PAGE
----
Popular Science did a feature this month on a "54-Story Air Filter", a new sky scraper in the works in Manhattan which is "the world's greenest skyscraper." It's unbelievable! Check it out in March 2005's issue, page 28 and 29. (Please consider all of what I write next either a direct quote or paraphrase or summary from the article.)
It is the new Bank of America Tower at One Bryant Park, on the corner of 42nd Street and Sixth Avenue, costing $1 billion, and scheduled to open in 2008. It's eco-friendliness includes:
1 & 2) A two-acre "footprint" which adds up to 2.6 million gallons of free water (from New York City's average of 49 inches of rain a year), which will be used for flushing toilets, irrigating green space and cooling the air-and cooling the air is achieved by an electrical generator which uses the rain water to create ice at night, which is gently blown throughout the building during the day.
3) Waterless urinals, saving some 40,000 gallons of water a year and keeping odors from escaping.
4) Electrical generator for all of the building's base electrical needs.
5) Use of residual heat from groundwater to warm the building in winter.
6) A wind turbine at the top of the skyscraper, where birds don't fly, plus the rest of the power needed purchased from wind farms in upstate New York.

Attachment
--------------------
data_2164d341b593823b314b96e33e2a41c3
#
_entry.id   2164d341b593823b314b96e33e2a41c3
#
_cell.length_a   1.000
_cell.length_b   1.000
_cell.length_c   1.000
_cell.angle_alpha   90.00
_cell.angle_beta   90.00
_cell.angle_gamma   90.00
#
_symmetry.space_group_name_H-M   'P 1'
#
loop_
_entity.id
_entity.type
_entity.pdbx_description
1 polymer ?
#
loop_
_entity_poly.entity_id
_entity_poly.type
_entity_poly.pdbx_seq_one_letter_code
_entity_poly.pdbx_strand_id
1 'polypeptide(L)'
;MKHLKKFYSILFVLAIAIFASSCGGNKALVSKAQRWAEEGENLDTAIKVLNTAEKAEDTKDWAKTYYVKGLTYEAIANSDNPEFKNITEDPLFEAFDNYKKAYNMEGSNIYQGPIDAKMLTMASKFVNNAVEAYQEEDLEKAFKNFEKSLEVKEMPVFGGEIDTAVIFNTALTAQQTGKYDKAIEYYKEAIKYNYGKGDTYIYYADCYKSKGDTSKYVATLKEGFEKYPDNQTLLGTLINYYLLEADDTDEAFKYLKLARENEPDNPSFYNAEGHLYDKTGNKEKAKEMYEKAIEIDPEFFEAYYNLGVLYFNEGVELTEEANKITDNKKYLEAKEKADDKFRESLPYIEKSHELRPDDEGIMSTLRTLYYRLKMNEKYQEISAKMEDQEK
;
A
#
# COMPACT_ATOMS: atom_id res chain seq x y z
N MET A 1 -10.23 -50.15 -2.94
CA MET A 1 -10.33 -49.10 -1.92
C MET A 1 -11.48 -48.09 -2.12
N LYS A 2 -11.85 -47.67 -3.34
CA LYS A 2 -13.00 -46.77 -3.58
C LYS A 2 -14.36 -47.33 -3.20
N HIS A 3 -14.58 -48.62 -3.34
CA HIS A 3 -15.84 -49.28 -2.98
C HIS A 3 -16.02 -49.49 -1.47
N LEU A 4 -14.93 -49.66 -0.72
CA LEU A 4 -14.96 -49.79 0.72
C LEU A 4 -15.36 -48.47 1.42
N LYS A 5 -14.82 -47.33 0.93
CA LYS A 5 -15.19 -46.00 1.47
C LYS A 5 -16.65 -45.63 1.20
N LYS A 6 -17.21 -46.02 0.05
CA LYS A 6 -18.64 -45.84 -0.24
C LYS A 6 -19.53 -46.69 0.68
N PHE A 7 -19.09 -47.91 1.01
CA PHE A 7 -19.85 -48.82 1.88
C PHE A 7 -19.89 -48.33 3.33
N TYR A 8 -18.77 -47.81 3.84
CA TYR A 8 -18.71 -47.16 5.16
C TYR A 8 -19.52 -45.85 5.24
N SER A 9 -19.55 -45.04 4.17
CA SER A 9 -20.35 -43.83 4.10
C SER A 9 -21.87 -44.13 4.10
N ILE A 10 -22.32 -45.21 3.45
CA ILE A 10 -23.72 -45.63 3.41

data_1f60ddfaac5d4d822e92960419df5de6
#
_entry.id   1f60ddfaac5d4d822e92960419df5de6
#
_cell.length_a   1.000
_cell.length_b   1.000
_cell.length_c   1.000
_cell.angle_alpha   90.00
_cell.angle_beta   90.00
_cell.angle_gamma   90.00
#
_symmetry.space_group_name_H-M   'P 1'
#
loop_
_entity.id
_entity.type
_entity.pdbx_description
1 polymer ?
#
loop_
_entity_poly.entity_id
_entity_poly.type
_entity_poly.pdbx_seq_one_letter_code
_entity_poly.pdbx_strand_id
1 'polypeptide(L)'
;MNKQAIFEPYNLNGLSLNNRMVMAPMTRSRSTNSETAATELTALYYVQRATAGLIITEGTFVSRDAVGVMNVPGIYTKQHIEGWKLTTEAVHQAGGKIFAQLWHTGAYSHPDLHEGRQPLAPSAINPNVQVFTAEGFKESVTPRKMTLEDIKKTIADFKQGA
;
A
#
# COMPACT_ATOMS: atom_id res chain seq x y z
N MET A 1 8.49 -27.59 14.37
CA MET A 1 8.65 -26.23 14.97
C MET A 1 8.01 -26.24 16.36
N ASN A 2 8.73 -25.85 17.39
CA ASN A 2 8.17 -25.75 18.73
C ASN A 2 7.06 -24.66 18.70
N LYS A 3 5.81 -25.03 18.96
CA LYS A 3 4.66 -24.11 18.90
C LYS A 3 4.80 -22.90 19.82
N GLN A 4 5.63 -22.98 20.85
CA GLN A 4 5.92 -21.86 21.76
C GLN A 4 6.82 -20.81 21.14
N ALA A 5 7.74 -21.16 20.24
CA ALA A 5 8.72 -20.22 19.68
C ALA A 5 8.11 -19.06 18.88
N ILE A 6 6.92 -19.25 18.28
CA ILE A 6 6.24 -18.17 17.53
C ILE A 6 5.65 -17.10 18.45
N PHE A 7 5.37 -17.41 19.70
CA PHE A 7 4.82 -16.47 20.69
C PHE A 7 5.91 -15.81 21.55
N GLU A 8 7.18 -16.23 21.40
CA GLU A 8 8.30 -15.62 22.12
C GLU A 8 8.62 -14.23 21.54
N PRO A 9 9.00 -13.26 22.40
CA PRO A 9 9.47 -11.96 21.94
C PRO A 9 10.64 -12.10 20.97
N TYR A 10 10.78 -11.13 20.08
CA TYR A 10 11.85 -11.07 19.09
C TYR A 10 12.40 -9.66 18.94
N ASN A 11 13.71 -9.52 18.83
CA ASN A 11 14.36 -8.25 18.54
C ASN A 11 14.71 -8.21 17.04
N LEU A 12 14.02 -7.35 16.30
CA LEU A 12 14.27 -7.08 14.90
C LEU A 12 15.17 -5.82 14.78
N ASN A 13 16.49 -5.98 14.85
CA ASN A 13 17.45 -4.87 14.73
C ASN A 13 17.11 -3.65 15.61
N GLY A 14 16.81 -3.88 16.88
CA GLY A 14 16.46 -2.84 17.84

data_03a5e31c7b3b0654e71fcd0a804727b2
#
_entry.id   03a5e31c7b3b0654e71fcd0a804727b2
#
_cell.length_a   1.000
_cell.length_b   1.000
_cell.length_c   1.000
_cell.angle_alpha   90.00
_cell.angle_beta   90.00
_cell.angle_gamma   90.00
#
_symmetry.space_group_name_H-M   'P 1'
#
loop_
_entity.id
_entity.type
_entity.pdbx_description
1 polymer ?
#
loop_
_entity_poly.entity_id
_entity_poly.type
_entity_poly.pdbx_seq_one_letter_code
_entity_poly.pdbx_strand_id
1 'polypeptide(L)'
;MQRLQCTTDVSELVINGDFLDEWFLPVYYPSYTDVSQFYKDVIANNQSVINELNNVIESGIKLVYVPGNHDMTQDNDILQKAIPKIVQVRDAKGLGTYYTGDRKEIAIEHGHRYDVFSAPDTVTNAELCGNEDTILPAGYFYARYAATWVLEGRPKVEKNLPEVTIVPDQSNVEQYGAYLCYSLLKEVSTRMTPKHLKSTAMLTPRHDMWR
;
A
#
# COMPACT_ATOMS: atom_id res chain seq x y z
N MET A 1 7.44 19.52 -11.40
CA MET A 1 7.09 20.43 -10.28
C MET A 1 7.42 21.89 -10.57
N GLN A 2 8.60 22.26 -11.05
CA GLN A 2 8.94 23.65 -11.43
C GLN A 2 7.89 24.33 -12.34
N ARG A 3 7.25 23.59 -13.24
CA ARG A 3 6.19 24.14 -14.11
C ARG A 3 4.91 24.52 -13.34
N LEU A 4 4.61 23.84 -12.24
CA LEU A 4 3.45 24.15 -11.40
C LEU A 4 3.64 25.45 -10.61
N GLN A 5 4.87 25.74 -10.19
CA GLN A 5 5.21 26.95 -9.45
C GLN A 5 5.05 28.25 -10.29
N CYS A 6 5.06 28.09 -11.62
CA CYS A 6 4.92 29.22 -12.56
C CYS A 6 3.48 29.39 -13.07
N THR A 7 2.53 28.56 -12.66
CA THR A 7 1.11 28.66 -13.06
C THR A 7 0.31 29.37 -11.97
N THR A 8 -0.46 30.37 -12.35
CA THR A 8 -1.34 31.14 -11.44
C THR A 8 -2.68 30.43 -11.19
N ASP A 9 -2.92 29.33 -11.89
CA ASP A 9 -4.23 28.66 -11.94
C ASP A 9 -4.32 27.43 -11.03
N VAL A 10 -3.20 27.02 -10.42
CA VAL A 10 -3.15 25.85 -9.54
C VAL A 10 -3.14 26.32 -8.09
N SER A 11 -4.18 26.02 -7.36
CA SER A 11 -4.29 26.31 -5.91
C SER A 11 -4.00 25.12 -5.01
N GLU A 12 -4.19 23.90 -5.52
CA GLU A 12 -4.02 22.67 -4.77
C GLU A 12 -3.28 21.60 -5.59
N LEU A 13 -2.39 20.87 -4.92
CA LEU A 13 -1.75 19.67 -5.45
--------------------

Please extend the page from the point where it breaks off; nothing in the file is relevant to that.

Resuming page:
7) The building will pull in air from the outside, filter it, and then release it outside clearner than when it was brought in. (Hence the 54-story air filter.)
8) The building is all-glass, and will reflect 100 percent of UV rays, but lets in 73 percent of visible light.
9) GET THIS: all the shredded paper and food scraps from the cafeteria will be dumped into a 1,000 gallon vat of organic waste seeded with bacteria. The bacteria will digest the stuff and turn it into fuel to run the on-site Bank of America branch.
The eco-friendly features are expected to pay for themselves in under seven years. Amazing.
Yah to Popular Science for featuring this awesome green-house! I've left out cool info, like the company's plans for making the building out of recycled materials, and then recycling the leftover construction debris, so check out Popular Science on the web or at a library or get a subscription or something!
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